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Desiccant cap


A cap designed to provide a prolonged dehumidification of the contents of an associated container, an indication of the condition of the desiccant without exposing the contents, a rapid regeneration of the desiccant and a permanent isolation of the desiccant, by means of an inert, high isolation fiber, self-forming hermetic seals, and a high thermal conductivity case.


Having described my invention, I claim:

1. A desiccant cap comprising:

(a) a case of high thermal conductivity material having a cylindrical opening which passes completely through the case,

(b) a first internal annular flange located adjacent a first end of said opening and concentrically oriented with said opening,

(c) a second annular flange located adjacent the second end of said opening and concentrically oriented with said opening,

(d) a first set of thread located within said opening and extending from the first flange to the first end of said opening,

(e) a first washer shaped gasket having the approximate outside diameter of said opening and an inner diameter approximately equal to the inner diameter of said flange, said washer being supported by the outer side of said first annular flange,

(f) a disc shaped transparent member having the approximate outside diameter of case opening positioned on said first washer,

(g) a disc shaped retaining ring having a concentric opening and threads on its outer curved surface to mate with said first set of threads, said ring being threaded into said first set of threads to place pressure against and secure in place transparent member, and said disc shaped gasket,

(h) a disc shaped filter supported by the outer side of said second flange, said filter being of ceramic with fine pores to provide a means of passing humidity while preventing interaction or commingling of the desiccant or the filter with the container contents,

(i) a high temperature silicon rubber sealant around the outer edge of said filter and on the surface in contact with said flange,

(j) a second washer shaped gasket, with a concentric opening, positioned about the periphery of said filter on the side opposite the second flange, said second gasket having a diameter exceeding that of the opening, requiring a force fit to place it against said filter, said forced fit aiding in securing said filter to said second flange,

(k) a second set of threads located within said opening extending from said second gasket to the second end of said opening, said second set of threads accepting threads about the outside of the mouth of a container, whereby the lip about the container mouth exerts pressure against said second gasket to create a hermetic seal to the container, and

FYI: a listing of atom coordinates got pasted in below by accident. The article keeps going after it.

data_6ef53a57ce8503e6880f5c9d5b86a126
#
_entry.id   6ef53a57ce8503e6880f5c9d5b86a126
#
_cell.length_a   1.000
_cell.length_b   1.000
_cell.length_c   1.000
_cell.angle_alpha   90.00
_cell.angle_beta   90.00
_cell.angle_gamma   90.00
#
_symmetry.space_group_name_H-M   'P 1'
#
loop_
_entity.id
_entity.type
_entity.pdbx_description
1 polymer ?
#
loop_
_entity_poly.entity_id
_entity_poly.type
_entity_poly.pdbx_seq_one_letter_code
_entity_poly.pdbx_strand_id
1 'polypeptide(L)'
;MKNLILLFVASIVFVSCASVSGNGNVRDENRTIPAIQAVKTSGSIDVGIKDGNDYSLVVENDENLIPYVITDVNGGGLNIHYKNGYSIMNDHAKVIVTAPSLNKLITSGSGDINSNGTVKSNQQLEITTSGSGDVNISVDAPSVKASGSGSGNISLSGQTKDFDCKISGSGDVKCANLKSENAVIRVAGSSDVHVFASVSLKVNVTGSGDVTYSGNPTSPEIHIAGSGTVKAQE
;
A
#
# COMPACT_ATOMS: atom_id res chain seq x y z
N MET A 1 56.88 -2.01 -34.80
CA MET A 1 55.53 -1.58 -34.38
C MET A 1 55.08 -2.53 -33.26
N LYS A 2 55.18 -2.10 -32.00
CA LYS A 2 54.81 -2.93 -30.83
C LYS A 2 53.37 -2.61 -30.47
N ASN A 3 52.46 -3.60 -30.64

(l) a desiccant, which indicates moisture content by color, located in a chamber formed by the opening in said casing, and bounded at either end by said transparent member and said filter.

2. A cap as claimed in claim 1 wherein

(a) said gaskets are of teflon to provide for cold flow sealing under the pressure applied by said ring and container.

3. A cap as claimed in claim 1 wherein

(a) said case is of aluminum to provide high thermal conductivity and minimize corrosion and interaction with the container contents.



1. Field

This invention pertains to dehumidification and, in particular, to dehumidification by means of a cap containing a desiccant.

2. Prior Art

There are many and varied applications for desiccant caps intended to provide a low humidity atmosphere within an associated container. Material requiring such protection include pharmaceuticals, seeds, food and machinery. The need for a reliable, long lasting cap can be exemplified by the effect of moisture on special seeds, such as ornamental cactus seed. A relatively small bottle of these seeds may cost as much as $500. A short period of exposure to a moist atmosphere results in the sprouting and eventual destruction of the seeds. Damage is similarly incurred with many expensive pharmaceuticals when exposed to a humid atmosphere for a relatively short period of time.

An equally large number of desiccant caps have been designed to overcome these problems as indicated by U.S. Pat. Nos. 1425790 1637656 1655248 2317882 2446361 2487620 2548168 and 2676078. These devices usually include a perforated metal holder for a desiccant which is either held together by a binder, such as asbestos, or separated from the container contents by a fiberglass sheet. In some cases the fiberglass is eliminated and only the perforated shield is used to isolate the desiccant from the container contents.

Sealing of the container is usually accomplished by merely tightening the cap without a gasket. The results of these approaches has been inadequate. The dehumidification is short lived and the desiccant and carcenogenic materials, such as asbestos and fiberglass commingle with the container contents. The contents are often food or pharmaceuticals, making the use of such devices a serious health and product liability problem.